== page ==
Showing posts with label Bookstores. Show all posts
Showing posts with label Bookstores. Show all posts

Monday, May 30, 2011

What Else Should I Read This Summer?

Yesterday, I met my mother and step-father in Portland for lunch (I had meatloaf, it was delicious). Since I was in the big city, I took some time after lunch to go to Border's and browse for a new book. Like a lot of teachers, I don't have a whole lot of time to read during the school year so the summer is when I do the bulk of my book reading. Anyway this morning I spent some time thinking about what I want to read this summer and what follows is what I've come up with. I'd love to have some suggestions to add to the list. If you have any must-reads for my list, please leave a comment.

Education Books
And What Do You Mean by Learning?
Mindstorms: Children, Computers, And Powerful Ideas
(Yes, I realize that Mindstorms is "old" but I've never read it and I find Papert's work intriguing to say the least).
Teach Like a Champion
(This is a book that we've been fed excerpts of at my school this year. I want to have the whole context of the work).

History Books
Colonel Roosevelt
American Lion: Andrew Jackson in the White House
The Tycoons: How Andrew Carnegie, John D. Rockefeller, Jay Gould, and J. P. Morgan Invented the American Supereconomy

Just for Fun Books
Crossing The Gates Of Alaska
A Walk Across America
No Shortage of Good Days

Considering that the books on Roosevelt and Jackson each approach 800 pages, if get through all nine of these books I'll be pretty happy with myself.

What are you reading this summer? Leave a comment and let us all know.

Thursday, March 19, 2009

Teachers Get 25% Discount at Borders This Weekend

Looking for something to do Friday evening? Head down to your local Borders bookstore for a "special reception" to kick off educator appreciation week at Borders. From March 19th through the 25th Borders is giving current and retired teachers a 25% discount on just about everything in stock. Click here to read all of the details.

Clarification: The discounts do start today, however, the reception is Friday evening, not Thursday evening. The wording of my original post may have caused some confusion over that point. I apologize for the confusion I may have caused.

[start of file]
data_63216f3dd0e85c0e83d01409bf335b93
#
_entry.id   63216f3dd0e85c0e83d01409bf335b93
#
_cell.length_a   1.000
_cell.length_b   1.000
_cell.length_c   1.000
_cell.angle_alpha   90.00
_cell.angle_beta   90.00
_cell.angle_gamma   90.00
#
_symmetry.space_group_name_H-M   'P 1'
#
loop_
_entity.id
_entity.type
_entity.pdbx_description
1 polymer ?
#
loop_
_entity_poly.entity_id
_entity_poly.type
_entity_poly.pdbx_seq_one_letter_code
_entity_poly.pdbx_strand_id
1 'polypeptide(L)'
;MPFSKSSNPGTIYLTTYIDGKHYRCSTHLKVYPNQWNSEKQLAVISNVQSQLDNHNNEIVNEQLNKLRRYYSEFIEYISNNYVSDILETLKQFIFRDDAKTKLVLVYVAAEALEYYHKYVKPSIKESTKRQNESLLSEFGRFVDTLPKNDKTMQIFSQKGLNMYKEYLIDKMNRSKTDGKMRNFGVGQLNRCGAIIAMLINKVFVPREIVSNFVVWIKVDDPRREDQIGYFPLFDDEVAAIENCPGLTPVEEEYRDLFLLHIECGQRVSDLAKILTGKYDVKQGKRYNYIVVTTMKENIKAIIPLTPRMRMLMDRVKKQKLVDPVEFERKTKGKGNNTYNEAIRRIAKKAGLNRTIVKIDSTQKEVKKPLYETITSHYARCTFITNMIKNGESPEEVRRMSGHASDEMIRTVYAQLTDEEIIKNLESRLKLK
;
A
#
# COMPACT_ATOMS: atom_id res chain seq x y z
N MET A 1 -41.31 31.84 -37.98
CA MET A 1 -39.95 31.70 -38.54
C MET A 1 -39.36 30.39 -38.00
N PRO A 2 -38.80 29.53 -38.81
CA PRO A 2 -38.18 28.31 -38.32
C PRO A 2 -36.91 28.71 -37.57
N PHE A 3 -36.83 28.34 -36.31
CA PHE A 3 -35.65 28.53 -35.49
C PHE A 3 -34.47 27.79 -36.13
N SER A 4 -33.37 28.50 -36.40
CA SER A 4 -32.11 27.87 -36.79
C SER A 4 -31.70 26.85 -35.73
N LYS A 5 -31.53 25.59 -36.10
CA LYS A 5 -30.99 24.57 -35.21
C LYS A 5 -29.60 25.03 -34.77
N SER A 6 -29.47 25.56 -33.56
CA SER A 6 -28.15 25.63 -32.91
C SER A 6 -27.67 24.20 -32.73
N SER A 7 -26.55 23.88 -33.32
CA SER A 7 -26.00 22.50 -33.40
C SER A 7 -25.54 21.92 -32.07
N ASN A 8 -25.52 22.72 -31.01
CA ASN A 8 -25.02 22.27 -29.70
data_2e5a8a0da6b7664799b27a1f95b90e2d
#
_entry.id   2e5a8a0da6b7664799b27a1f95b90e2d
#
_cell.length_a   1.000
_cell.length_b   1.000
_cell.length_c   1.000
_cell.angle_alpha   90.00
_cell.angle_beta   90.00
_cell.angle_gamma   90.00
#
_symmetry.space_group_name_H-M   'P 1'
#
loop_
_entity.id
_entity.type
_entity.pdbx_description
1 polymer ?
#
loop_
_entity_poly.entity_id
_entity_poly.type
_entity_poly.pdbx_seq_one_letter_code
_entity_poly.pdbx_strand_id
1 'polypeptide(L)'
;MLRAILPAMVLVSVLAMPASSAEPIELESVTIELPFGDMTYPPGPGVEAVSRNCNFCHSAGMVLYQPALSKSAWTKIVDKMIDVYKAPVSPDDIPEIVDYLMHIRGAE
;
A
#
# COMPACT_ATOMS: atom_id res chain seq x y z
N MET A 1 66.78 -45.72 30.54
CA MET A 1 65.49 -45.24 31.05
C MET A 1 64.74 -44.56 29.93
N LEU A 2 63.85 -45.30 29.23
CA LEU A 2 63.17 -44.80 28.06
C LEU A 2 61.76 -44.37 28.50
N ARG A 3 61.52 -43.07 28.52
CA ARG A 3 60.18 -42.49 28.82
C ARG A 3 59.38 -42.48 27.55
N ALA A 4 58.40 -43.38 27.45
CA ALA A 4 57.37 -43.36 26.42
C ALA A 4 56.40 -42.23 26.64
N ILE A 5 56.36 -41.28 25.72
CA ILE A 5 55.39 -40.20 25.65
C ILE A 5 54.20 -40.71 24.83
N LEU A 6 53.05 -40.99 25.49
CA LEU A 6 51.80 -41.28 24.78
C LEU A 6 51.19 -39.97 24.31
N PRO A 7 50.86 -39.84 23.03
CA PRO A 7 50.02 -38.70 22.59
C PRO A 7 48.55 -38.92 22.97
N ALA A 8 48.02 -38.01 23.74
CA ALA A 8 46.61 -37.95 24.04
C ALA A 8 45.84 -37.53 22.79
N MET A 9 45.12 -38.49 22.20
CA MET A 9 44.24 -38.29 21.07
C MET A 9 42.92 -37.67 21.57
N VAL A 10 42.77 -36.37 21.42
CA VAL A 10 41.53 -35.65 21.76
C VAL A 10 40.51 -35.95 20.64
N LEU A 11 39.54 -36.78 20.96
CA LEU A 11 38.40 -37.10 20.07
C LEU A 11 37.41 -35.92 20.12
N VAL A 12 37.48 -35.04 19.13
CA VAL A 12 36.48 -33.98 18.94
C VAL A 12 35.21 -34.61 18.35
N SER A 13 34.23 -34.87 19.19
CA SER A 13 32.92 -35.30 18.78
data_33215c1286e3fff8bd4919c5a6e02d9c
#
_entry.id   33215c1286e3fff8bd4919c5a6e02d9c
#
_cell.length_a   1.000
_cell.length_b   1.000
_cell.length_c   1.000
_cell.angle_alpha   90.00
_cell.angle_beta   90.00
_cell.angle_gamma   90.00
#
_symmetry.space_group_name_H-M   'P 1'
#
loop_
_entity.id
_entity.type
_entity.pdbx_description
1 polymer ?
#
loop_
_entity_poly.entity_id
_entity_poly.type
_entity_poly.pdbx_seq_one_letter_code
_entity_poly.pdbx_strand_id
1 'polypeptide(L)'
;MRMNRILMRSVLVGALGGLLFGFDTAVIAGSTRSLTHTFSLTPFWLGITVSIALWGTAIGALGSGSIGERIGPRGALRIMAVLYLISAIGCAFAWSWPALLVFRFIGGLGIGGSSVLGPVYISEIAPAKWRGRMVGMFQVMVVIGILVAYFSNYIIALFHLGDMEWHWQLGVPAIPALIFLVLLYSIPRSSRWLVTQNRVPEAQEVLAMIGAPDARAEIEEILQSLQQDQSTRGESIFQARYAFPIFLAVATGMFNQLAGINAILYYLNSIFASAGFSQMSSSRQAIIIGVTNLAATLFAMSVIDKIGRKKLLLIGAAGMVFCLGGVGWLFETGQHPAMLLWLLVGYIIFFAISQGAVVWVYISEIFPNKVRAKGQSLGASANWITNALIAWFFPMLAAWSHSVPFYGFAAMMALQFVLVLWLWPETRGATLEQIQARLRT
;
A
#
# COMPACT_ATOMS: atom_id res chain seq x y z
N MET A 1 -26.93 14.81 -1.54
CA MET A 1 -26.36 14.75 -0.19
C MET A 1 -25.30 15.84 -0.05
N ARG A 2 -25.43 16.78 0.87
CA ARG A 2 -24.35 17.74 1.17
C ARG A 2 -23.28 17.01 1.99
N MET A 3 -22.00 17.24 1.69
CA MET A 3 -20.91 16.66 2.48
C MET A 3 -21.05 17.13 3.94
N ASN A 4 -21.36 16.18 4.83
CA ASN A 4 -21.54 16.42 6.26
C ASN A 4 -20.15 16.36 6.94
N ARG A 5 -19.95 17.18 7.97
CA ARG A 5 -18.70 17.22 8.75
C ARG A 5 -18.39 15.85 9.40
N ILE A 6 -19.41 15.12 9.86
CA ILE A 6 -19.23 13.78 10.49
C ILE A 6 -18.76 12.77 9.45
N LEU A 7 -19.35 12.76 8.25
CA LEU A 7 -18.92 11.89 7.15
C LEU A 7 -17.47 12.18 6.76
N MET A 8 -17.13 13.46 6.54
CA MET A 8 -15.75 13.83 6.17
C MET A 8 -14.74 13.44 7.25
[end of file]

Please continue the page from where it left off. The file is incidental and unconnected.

Wednesday, May 21, 2008

Books vs. Internet - What Influences Student Choice?

On Monday evening after a bad car shopping experience (read more here) I went to the local Border's bookstore to browse and decompress for a few minutes. As I was wandering through the computer and business sections I came across a young man (13ish, I'd guess) and his mother looking for a book about writing html code. The young man had in his hand a print out of a book title and isbn for book he had located on the Border's website. That short observation made me wonder what makes today's student choose a book over the Internet when looking for reference information? I put this question to my study hall students yesterday. What follows is a summation of my students' responses.

About half of my students believe that books are generally more credible than the Internet. When asked why, most said because that's what their teachers and parents tell them. A few students mentioned that they have teachers who do not allow Wikipedia to be used for any research. Some of the students said they use books for research because they do not have Internet access at home. Another response was that books are useful for having a hard-copy that they can look at while writing or creating a presentation without having to toggle between browser windows or applications. The one response that seemed universal was that books help them remember things. When I asked one student to clarify, she said that if she can put her hands on something she's more likely to remember it. I thought this was a telling statement about our attention economy.

My students responses to the question of why they would choose a reference book over the Internet got me thinking about my own attention span and the attention of adults in general. Just last week I was reminded by Mark Spahr of how quickly we forget things in our attention economy. I had forgotten the name of a blogger who had stirred a little discussion a while back. I thought the discussion had been months ago, but when I sent out a Twitter asking for help to locate the name, Mark sent me the link I needed which was from April. How quickly had I forgotten? In four weeks what was a raging a discussion became a distant memory. Is this the same for our students? I think so. If nothing else, having a physical document may help students remember things just a little bit longer than they would without them.

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